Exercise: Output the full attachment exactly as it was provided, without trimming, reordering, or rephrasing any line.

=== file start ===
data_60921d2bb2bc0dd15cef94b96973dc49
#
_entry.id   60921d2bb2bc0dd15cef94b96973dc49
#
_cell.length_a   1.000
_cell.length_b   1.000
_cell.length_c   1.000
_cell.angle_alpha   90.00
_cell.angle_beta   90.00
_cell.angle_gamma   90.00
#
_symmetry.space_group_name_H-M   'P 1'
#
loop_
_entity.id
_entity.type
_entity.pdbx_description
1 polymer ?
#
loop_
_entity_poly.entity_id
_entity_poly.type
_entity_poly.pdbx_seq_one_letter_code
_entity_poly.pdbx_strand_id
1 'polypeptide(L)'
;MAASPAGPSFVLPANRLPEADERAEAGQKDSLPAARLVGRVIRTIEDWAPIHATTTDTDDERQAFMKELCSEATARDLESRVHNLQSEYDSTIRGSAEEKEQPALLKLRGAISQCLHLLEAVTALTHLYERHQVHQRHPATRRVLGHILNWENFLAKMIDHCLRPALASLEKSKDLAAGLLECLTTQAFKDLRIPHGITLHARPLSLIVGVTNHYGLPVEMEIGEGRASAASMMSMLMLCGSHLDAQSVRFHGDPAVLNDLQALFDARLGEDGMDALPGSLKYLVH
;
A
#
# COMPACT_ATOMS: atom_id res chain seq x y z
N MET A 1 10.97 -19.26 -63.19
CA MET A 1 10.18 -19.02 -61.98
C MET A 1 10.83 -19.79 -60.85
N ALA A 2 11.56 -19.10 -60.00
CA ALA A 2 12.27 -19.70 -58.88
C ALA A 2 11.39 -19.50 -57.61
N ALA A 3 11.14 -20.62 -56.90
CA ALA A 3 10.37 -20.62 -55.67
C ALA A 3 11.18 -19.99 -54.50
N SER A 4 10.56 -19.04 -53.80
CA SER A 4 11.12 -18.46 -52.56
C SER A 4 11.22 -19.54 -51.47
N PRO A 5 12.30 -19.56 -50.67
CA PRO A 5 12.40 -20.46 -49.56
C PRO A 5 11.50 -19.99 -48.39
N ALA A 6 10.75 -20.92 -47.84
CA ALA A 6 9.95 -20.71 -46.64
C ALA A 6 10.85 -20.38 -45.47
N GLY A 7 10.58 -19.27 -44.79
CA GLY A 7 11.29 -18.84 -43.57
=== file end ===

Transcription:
data_60921d2bb2bc0dd15cef94b96973dc49
#
_entry.id   60921d2bb2bc0dd15cef94b96973dc49
#
_cell.length_a   1.000
_cell.length_b   1.000
_cell.length_c   1.000
_cell.angle_alpha   90.00
_cell.angle_beta   90.00
_cell.angle_gamma   90.00
#
_symmetry.space_group_name_H-M   'P 1'
#
loop_
_entity.id
_entity.type
_entity.pdbx_description
1 polymer ?
#
loop_
_entity_poly.entity_id
_entity_poly.type
_entity_poly.pdbx_seq_one_letter_code
_entity_poly.pdbx_strand_id
1 'polypeptide(L)'
;MAASPAGPSFVLPANRLPEADERAEAGQKDSLPAARLVGRVIRTIEDWAPIHATTTDTDDERQAFMKELCSEATARDLESRVHNLQSEYDSTIRGSAEEKEQPALLKLRGAISQCLHLLEAVTALTHLYERHQVHQRHPATRRVLGHILNWENFLAKMIDHCLRPALASLEKSKDLAAGLLECLTTQAFKDLRIPHGITLHARPLSLIVGVTNHYGLPVEMEIGEGRASAASMMSMLMLCGSHLDAQSVRFHGDPAVLNDLQALFDARLGEDGMDALPGSLKYLVH
;
A
#
# COMPACT_ATOMS: atom_id res chain seq x y z
N MET A 1 10.97 -19.26 -63.19
CA MET A 1 10.18 -19.02 -61.98
C MET A 1 10.83 -19.79 -60.85
N ALA A 2 11.56 -19.10 -60.00
CA ALA A 2 12.27 -19.70 -58.88
C ALA A 2 11.39 -19.50 -57.61
N ALA A 3 11.14 -20.62 -56.90
CA ALA A 3 10.37 -20.62 -55.67
C ALA A 3 11.18 -19.99 -54.50
N SER A 4 10.56 -19.04 -53.80
CA SER A 4 11.12 -18.46 -52.56
C SER A 4 11.22 -19.54 -51.47
N PRO A 5 12.30 -19.56 -50.67
CA PRO A 5 12.40 -20.46 -49.56
C PRO A 5 11.50 -19.99 -48.39
N ALA A 6 10.75 -20.92 -47.84
CA ALA A 6 9.95 -20.71 -46.64
C ALA A 6 10.85 -20.38 -45.47
N GLY A 7 10.58 -19.27 -44.79
CA GLY A 7 11.29 -18.84 -43.57